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Reconciling Hierarchy and Democracy: The Value of Management Learning.

By Martin Clarke and David Butcher

Abstract

Pluralistic organizations are often argued to have become an indisputable reality for senior managers. In consequence, the role of hierarchy has come under close scrutiny. How can organizations balance the need for congruence, provided through hierarchy, with the need for greater organizational democracy? As yet, the potential for management education and learning to impact on this debate, at either an organizational or a societal level, has been largely unfulfilled. This article argues that the aspirational values of liberal adult educationalists have a significant contribution to make to the management of contemporary organizations. It positions these values alongside the business requisites that shape organizations and examine the motivations of senior managers to apply these ideas in practice. The concept of voluntarism, derived from the field of political philosophy, is proposed as an alternative organizational binding mechanism that alters the rationale for the role of hierarchy. The implications for senior executives and management educationalists are considered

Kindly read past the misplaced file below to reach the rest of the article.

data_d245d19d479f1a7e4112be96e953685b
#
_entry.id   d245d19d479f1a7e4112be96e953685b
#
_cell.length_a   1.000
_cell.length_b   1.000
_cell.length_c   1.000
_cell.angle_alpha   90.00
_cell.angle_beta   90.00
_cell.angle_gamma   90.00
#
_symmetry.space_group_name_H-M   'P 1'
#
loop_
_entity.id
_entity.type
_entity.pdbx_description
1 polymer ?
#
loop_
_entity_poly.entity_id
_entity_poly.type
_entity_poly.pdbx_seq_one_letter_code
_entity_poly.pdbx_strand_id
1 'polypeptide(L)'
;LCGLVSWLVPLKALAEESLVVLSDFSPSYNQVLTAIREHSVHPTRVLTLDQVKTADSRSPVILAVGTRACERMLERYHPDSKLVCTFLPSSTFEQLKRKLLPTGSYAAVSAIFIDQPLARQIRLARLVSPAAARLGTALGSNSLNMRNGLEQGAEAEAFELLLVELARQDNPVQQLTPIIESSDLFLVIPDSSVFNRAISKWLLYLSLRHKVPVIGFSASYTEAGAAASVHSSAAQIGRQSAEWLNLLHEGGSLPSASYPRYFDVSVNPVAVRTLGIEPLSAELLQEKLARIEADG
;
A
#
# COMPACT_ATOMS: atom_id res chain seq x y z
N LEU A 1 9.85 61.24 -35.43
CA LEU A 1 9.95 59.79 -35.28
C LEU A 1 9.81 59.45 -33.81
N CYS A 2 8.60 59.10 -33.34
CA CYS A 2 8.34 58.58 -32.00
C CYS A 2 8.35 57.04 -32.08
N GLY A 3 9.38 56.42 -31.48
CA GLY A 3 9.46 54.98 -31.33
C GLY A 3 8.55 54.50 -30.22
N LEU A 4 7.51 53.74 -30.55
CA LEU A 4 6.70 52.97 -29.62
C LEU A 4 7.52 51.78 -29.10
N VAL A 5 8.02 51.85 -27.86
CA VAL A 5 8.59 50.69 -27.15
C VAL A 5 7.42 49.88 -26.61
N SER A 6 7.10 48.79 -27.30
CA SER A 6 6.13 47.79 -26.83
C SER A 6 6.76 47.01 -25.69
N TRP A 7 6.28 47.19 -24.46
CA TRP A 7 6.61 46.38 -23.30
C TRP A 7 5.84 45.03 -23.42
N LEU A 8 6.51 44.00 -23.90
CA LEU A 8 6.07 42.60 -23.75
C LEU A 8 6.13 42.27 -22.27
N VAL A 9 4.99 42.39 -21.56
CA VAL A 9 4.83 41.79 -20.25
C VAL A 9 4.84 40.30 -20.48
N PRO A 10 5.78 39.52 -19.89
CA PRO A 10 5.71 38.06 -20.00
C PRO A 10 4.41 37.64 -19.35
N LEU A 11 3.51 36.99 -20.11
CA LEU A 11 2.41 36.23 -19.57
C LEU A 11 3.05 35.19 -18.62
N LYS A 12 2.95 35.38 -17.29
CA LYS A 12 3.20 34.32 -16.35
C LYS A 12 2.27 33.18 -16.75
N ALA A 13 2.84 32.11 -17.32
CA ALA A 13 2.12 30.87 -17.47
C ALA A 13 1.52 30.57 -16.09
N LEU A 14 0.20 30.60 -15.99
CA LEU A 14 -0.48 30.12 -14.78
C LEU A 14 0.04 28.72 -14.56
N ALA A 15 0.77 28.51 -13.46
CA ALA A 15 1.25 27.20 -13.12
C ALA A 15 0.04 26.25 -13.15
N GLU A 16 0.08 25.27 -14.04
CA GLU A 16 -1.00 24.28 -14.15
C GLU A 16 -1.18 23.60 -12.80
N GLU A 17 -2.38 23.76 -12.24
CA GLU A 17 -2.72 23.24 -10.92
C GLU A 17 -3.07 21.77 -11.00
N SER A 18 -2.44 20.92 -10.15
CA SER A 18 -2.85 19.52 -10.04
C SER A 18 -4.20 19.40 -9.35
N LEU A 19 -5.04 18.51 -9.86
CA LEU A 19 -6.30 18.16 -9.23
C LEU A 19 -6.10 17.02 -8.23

Topics: adult education, communitarianism, hierarchy, organizational democracy, voluntarism
Publisher: Sage Publications
Year: 2006
DOI identifier: 10.1177/1350507606067169
OAI identifier: oai:dspace.lib.cranfield.ac.uk:1826/1884
Provided by: Cranfield CERES
Journal:

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